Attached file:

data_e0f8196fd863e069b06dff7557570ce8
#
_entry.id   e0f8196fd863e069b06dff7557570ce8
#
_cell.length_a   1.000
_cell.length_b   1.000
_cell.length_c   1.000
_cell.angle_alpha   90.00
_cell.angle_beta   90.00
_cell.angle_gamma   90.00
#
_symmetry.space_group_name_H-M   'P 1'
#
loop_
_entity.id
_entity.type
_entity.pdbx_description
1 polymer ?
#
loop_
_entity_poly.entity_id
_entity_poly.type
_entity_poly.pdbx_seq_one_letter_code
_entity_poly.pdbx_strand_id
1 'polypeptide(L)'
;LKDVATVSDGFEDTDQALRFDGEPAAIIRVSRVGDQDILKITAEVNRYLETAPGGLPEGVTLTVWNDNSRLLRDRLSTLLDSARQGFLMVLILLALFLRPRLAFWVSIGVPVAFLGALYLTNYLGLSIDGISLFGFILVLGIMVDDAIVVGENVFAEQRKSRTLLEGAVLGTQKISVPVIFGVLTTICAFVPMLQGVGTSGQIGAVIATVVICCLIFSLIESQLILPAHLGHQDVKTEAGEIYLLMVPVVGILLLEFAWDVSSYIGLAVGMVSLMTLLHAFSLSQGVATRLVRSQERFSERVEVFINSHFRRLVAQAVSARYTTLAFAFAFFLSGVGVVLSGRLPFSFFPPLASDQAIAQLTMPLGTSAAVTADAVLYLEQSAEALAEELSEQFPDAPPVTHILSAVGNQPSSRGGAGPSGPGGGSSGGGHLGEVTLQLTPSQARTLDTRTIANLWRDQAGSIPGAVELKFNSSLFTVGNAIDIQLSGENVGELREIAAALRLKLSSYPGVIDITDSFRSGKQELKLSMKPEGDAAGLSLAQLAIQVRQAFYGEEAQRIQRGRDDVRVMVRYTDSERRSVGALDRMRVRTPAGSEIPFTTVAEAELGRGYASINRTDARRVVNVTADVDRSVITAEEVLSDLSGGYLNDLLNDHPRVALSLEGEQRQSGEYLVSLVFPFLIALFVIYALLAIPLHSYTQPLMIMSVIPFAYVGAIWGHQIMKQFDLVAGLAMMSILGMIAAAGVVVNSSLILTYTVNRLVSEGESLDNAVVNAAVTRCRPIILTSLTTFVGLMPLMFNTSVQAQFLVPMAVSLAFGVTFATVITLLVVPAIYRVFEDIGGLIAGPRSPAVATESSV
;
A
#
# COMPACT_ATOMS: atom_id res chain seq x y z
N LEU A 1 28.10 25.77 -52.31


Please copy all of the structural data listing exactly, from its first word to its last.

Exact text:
data_e0f8196fd863e069b06dff7557570ce8
#
_entry.id   e0f8196fd863e069b06dff7557570ce8
#
_cell.length_a   1.000
_cell.length_b   1.000
_cell.length_c   1.000
_cell.angle_alpha   90.00
_cell.angle_beta   90.00
_cell.angle_gamma   90.00
#
_symmetry.space_group_name_H-M   'P 1'
#
loop_
_entity.id
_entity.type
_entity.pdbx_description
1 polymer ?
#
loop_
_entity_poly.entity_id
_entity_poly.type
_entity_poly.pdbx_seq_one_letter_code
_entity_poly.pdbx_strand_id
1 'polypeptide(L)'
;LKDVATVSDGFEDTDQALRFDGEPAAIIRVSRVGDQDILKITAEVNRYLETAPGGLPEGVTLTVWNDNSRLLRDRLSTLLDSARQGFLMVLILLALFLRPRLAFWVSIGVPVAFLGALYLTNYLGLSIDGISLFGFILVLGIMVDDAIVVGENVFAEQRKSRTLLEGAVLGTQKISVPVIFGVLTTICAFVPMLQGVGTSGQIGAVIATVVICCLIFSLIESQLILPAHLGHQDVKTEAGEIYLLMVPVVGILLLEFAWDVSSYIGLAVGMVSLMTLLHAFSLSQGVATRLVRSQERFSERVEVFINSHFRRLVAQAVSARYTTLAFAFAFFLSGVGVVLSGRLPFSFFPPLASDQAIAQLTMPLGTSAAVTADAVLYLEQSAEALAEELSEQFPDAPPVTHILSAVGNQPSSRGGAGPSGPGGGSSGGGHLGEVTLQLTPSQARTLDTRTIANLWRDQAGSIPGAVELKFNSSLFTVGNAIDIQLSGENVGELREIAAALRLKLSSYPGVIDITDSFRSGKQELKLSMKPEGDAAGLSLAQLAIQVRQAFYGEEAQRIQRGRDDVRVMVRYTDSERRSVGALDRMRVRTPAGSEIPFTTVAEAELGRGYASINRTDARRVVNVTADVDRSVITAEEVLSDLSGGYLNDLLNDHPRVALSLEGEQRQSGEYLVSLVFPFLIALFVIYALLAIPLHSYTQPLMIMSVIPFAYVGAIWGHQIMKQFDLVAGLAMMSILGMIAAAGVVVNSSLILTYTVNRLVSEGESLDNAVVNAAVTRCRPIILTSLTTFVGLMPLMFNTSVQAQFLVPMAVSLAFGVTFATVITLLVVPAIYRVFEDIGGLIAGPRSPAVATESSV
;
A
#
# COMPACT_ATOMS: atom_id res chain seq x y z
N LEU A 1 28.10 25.77 -52.31